LibeLiberty in one shape or another among the most difficult aspirations – Sri Aurobindo

Liberty in one shape or another ranks among the most ancient

and certainly among the most difficult aspirations of our

race: it arises from a radical instinct of our being and is yet

opposed to all our circumstances; it is our eternal good and our

condition of perfection, but our temporal being has failed to find

its key. That perhaps is because true freedom is only possible if

we live in the infinite, live, as theVedanta bids us, in and from our

self-existent being; but our natural and temporal energies seek

for it at first not in ourselves, but in our external conditions.

This great indefinable thing, liberty, is in its highest and ultimate

sense a state of being; it is self living in itself and determining by

its own energy what it shall be inwardly and, eventually, by the

growth of a divine spiritual power within determining too what

it shall make of its external circumstances and environment;

that is the largest and freest sense of self-determination. But

when we start from the natural and temporal life, what we

practically come to mean by liberty is a convenient elbow-room

for our natural energies to satisfy themselves without being too

much impinged upon by the self-assertiveness of others. And

that is a difficult problem to solve, because the liberty of one,

immediately it begins to act, knocks up fatally against the liberty

of another; the free running of many in the same field means a

free chaos of collisions. That was at one time glorified under

the name of the competitive system, and dissatisfaction with its

results has led to the opposite idea of State socialism, which

supposes that the negation of individual liberty in the collective

being of the State can be made to amount by some mechanical

process to a positive sum of liberty nicely distributable to all in a

carefully guarded equality. The individual gives up his freedom

of action and possession to the State which in return doles out

to him a regulated liberty, let us say, a sufficient elbow-room

so parcelled out that he shall not at all butt into the ribs of his

neighbour. It is admirable in theory, logically quite unexceptionable,

but in practice, one suspects, it would amount to a very

oppressive, because a very mechanical slavery of the individual

to the community, or rather to something indefinite that calls

itself the community.

Experience has so far shown us that the human attempt

to arrive at a mechanical freedom has only resulted in a very

relative liberty and even that has been enjoyed for the most part

by some at the expense of others. It has amounted usually to the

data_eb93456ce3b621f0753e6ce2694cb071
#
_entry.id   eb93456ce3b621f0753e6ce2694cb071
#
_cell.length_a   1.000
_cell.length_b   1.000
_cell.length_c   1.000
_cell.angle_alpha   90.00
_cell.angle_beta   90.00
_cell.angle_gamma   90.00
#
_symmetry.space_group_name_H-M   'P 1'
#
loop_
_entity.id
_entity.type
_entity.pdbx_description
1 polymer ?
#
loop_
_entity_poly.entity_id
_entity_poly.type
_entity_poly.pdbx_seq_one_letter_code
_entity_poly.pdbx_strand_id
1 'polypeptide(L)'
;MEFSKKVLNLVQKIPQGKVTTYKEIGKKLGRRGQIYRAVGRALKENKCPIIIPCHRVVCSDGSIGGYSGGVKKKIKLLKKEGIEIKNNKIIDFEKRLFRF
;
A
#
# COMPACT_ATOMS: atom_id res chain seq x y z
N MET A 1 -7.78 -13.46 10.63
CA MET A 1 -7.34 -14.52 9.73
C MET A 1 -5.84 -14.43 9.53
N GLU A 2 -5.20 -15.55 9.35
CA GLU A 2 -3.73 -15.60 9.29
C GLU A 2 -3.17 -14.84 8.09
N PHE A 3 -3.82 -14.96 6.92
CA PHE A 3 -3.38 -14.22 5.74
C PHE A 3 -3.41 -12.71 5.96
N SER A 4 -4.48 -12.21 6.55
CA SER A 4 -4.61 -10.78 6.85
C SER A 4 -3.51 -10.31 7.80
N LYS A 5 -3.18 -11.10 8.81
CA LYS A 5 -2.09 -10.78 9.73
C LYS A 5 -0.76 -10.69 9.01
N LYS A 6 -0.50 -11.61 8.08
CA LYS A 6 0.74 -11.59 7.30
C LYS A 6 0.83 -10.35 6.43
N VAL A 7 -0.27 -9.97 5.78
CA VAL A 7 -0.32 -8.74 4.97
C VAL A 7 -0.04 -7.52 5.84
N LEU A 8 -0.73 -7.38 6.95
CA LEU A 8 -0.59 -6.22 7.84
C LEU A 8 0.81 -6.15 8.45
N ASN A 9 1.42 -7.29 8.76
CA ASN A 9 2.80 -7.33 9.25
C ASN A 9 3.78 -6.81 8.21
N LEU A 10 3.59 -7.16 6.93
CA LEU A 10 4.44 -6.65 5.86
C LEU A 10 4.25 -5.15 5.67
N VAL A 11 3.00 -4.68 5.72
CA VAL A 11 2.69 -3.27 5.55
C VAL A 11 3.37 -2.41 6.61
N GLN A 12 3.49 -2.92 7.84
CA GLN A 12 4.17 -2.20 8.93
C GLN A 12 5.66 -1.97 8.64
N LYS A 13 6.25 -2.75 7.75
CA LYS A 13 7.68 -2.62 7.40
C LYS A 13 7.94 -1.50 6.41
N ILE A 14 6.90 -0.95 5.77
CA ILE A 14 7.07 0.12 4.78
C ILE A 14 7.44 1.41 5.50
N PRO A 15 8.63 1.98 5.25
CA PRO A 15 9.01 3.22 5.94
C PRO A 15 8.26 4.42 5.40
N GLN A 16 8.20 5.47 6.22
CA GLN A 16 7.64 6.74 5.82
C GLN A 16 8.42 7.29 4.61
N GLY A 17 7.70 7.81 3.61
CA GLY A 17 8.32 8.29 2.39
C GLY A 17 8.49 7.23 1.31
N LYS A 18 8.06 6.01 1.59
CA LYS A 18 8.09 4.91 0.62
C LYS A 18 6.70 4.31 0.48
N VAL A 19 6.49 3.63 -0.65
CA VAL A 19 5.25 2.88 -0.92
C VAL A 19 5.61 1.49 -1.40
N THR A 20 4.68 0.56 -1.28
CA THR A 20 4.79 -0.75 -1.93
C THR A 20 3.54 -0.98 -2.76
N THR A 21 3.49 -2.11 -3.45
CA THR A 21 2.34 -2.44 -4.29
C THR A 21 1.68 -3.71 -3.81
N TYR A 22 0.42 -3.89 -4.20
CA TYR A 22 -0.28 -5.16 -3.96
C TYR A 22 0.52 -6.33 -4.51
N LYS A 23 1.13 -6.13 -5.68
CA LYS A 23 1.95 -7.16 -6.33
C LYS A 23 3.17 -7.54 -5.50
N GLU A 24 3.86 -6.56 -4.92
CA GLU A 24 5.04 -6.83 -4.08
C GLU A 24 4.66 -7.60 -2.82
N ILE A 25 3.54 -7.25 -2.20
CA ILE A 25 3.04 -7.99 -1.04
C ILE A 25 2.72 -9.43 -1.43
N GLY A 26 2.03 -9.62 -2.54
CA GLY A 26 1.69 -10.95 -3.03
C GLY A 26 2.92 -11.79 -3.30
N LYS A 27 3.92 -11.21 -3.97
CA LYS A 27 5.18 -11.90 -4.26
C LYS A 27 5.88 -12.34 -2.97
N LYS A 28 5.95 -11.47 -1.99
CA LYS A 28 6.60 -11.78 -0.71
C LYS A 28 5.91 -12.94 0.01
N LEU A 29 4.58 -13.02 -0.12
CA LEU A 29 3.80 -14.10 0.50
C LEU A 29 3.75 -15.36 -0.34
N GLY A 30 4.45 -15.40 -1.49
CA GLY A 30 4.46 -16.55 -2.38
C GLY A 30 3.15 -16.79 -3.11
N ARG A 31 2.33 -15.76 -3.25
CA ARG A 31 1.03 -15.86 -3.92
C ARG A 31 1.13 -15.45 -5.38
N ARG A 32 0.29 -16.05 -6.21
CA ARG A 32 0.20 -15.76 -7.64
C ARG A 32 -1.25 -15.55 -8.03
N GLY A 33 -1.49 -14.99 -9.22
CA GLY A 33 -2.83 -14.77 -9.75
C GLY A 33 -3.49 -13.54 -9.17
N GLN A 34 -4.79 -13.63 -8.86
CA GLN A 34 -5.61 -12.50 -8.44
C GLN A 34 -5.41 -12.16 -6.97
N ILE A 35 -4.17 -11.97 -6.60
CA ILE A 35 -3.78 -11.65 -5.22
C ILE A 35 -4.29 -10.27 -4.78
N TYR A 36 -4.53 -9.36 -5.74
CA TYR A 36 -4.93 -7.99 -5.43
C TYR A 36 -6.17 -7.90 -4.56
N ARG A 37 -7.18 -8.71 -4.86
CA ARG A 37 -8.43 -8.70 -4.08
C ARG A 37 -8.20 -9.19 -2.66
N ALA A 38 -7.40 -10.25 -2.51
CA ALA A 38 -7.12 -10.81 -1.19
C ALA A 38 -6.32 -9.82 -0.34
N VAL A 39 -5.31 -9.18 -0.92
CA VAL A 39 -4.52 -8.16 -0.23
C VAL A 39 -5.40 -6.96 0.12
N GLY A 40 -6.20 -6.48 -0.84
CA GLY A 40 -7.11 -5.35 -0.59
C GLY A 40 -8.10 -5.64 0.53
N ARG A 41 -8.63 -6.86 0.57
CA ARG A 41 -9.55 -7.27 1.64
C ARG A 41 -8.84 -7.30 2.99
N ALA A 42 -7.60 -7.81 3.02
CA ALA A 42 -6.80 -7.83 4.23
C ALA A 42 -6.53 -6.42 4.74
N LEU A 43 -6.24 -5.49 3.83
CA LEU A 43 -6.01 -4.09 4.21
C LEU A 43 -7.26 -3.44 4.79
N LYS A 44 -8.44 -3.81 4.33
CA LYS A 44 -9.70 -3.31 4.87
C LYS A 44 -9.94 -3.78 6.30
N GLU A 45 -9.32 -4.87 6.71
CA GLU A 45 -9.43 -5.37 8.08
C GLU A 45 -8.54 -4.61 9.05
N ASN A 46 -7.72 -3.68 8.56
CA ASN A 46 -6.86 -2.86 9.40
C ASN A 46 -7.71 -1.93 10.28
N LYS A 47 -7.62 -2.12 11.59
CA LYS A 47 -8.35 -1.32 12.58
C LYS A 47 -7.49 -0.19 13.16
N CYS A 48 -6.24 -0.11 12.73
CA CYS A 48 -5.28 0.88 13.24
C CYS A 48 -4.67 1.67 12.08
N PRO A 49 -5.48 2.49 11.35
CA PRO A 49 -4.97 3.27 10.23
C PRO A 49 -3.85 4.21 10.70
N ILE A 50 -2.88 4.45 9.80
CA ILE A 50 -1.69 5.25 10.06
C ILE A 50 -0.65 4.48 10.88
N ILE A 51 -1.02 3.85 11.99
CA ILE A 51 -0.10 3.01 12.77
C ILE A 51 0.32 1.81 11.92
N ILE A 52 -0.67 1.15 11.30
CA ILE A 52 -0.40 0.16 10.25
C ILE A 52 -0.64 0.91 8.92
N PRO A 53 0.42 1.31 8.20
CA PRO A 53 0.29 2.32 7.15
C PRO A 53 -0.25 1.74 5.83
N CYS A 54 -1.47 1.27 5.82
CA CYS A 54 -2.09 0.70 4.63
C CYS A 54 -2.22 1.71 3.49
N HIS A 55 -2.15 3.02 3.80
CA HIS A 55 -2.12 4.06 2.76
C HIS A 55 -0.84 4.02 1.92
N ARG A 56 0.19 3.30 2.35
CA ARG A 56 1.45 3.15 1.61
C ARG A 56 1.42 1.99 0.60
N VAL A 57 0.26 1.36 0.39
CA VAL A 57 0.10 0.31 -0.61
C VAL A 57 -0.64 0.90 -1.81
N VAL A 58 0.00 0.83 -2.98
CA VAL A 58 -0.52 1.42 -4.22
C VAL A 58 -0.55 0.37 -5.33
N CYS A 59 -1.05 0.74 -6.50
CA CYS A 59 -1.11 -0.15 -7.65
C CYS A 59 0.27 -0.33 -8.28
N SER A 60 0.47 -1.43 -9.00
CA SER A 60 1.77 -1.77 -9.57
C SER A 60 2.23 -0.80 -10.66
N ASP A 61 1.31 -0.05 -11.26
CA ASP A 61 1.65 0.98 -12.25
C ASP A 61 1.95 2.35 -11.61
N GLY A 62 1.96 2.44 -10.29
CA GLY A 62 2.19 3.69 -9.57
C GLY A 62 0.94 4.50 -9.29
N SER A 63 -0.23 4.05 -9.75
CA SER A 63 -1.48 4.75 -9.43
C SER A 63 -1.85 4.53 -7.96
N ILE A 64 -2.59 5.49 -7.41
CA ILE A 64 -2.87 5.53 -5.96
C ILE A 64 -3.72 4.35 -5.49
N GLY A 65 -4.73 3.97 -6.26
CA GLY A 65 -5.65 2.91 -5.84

rule of the majority by a minority, and many strange things have

been done in its name. Ancient liberty and democracy meant in

Greece the self-rule—variegated by periodical orgies of mutual

throat-cutting—of a smaller number of freemen of all ranks

who lived by the labour of a great mass of slaves. In recent

times liberty and democracy have been, and still are, a cant

assertion which veils under a skilfully moderated plutocratic

system the rule of an organised successful bourgeoisie over a

proletariate at first submissive, afterwards increasingly dissatisfied

and combined for recalcitrant self-assertion. The earliest

use of liberty and democracy by the emancipated proletariate

has been the crude forceful tyranny of an ill-organised labour

oligarchy over a quite disorganised peasantry and an impotently

recalcitrant bourgeoisie. And just as the glorious possession of

liberty by the community has been held to be consistent with

the oppression of four-fifths or three-fifths of the population

by the remaining fraction, so it has till lately been held to be

quite consistent with the complete subjection of one half of

mankind, the woman half, to the physically stronger male. The

series continues through a whole volume of anomalies, including

of course the gloriously beneficent and profitable exploitation

of subject peoples by emancipated nations who, it seems, are

entitled to that domination by their priesthood of the sacred cult

of freedom. They mean no doubt to extend it to the exploited at

some distant date, but take caremeanwhile to pay themselves the

full price of their holy office before they deliver the article. Even

the best machinery of this mechanical freedom yet discovered

amounts to the unmodified will of a bare majority, or rather

to its selection of a body of rulers who coerce in its name all

minorities and lead it to issues of which it has itself no clear

perception.

CWSA VOL 25 P 624 War and Self-Determination

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